The veil of mystery surrounding our extinct hominid cousins, the Neanderthals, has been at least partially lifted to reveal surprising results. Scientists with the U.S. Department of Energy's Lawrence Berkeley National Laboratory (Berkeley Lab) and the Joint Genome Institute (JGI) have sequenced genomic DNA from fossilized Neanderthal bones. Their results show that the genomes of modern humans and Neanderthals are at least 99.5-percent identical, but despite this genetic similarity, and that the two species cohabitated the same geographic region for thousands of years, there is no evidence of any significant crossbreeding between the two. Based on these early results, Homo sapiens and Homo neanderthalensis last shared a common ancestor approximately 700,000 years ago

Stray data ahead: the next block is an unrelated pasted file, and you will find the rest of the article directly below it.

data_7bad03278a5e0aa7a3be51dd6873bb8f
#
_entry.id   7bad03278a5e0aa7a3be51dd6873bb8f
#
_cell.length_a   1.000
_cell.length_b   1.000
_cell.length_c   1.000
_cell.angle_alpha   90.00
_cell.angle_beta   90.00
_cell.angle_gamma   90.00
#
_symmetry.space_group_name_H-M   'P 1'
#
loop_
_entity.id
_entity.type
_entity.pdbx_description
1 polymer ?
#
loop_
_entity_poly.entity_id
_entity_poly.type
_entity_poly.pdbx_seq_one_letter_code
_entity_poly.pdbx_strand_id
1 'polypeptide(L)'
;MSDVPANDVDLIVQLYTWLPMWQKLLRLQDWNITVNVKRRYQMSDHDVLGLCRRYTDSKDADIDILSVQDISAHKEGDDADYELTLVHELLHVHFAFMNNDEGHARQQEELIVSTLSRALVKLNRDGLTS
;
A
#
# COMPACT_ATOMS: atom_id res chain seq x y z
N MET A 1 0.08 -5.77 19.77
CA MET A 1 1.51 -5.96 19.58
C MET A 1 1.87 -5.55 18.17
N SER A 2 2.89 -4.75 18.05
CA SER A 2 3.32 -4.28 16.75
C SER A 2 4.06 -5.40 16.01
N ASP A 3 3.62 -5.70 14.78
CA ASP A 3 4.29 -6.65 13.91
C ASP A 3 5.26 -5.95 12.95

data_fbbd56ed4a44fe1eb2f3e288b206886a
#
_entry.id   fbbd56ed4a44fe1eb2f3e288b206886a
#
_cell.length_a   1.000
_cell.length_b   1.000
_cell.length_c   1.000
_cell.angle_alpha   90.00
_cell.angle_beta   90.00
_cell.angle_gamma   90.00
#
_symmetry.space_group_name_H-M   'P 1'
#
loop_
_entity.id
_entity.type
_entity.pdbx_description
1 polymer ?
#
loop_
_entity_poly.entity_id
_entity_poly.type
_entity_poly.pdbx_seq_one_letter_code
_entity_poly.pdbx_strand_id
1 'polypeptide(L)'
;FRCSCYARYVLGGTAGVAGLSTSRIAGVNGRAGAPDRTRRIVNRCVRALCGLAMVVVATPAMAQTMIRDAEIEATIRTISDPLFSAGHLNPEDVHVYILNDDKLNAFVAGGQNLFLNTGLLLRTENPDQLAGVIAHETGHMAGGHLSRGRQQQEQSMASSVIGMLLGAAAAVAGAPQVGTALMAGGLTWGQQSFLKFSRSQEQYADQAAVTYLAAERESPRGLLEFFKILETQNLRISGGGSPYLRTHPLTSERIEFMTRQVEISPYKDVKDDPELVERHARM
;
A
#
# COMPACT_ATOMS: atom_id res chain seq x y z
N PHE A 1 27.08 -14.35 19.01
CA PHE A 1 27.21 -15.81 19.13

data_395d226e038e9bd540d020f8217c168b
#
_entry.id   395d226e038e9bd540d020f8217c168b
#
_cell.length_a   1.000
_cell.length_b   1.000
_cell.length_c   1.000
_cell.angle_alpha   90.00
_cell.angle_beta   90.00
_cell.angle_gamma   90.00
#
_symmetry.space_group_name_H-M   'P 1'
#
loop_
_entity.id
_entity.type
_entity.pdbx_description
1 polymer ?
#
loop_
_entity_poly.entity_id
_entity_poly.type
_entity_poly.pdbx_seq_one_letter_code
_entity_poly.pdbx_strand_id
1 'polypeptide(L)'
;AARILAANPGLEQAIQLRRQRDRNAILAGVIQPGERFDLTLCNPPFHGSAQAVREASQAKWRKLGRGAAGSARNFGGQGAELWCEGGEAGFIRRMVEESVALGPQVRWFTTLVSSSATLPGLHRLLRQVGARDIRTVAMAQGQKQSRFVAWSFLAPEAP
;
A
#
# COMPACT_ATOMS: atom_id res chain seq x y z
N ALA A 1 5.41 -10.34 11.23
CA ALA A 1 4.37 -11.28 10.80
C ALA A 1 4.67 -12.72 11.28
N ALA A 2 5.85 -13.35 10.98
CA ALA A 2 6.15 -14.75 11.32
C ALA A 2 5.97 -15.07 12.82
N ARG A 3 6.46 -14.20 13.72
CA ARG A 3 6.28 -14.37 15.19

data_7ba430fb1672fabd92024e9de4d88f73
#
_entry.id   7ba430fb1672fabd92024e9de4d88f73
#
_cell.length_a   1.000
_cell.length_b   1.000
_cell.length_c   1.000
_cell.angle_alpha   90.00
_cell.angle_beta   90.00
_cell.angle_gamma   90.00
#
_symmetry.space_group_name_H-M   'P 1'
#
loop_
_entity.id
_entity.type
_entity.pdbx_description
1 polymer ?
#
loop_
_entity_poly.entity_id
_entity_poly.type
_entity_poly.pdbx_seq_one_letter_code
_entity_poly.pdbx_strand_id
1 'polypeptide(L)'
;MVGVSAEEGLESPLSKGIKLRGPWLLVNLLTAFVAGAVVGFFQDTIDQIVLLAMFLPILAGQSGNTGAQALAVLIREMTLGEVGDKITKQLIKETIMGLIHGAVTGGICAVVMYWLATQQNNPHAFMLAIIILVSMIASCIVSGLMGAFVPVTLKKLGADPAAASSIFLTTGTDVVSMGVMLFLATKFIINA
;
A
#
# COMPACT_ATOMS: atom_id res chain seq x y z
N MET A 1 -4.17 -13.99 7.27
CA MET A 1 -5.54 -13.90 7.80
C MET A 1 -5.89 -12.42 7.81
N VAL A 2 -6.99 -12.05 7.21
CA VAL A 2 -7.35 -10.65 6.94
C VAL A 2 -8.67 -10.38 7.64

In a paper published in the November 17, 2006 issue of the journal Science, a team of researchers led by Edward Rubin, director of both JGI and Berkeley Lab's Genomics Division, reports the development of a "Neanderthal metagenomic library," which they used to characterize more than 65,000 DNA base pairs of Neanderthal origin. Their results not only provide new information about Neanderthals, but also point the way to a new strategy for studying aspects of Neanderthal biology that would never be evident from archaeological artifacts and fossils.
In addition, the technology described in the paper also marks an important advance in the field of metagenomics, which is increasingly being used to sequence the complex mixtures of microbes found in the environment. Metagenomics techniques are considered crucial for tapping the potential of Earth's more exotic microbe-containing environments to find bio-based solutions to problems of renewable energy production, environmental clean-up, and carbon sequestration, as well as breakthroughs in critical areas such as pharmaceuticals and agriculture.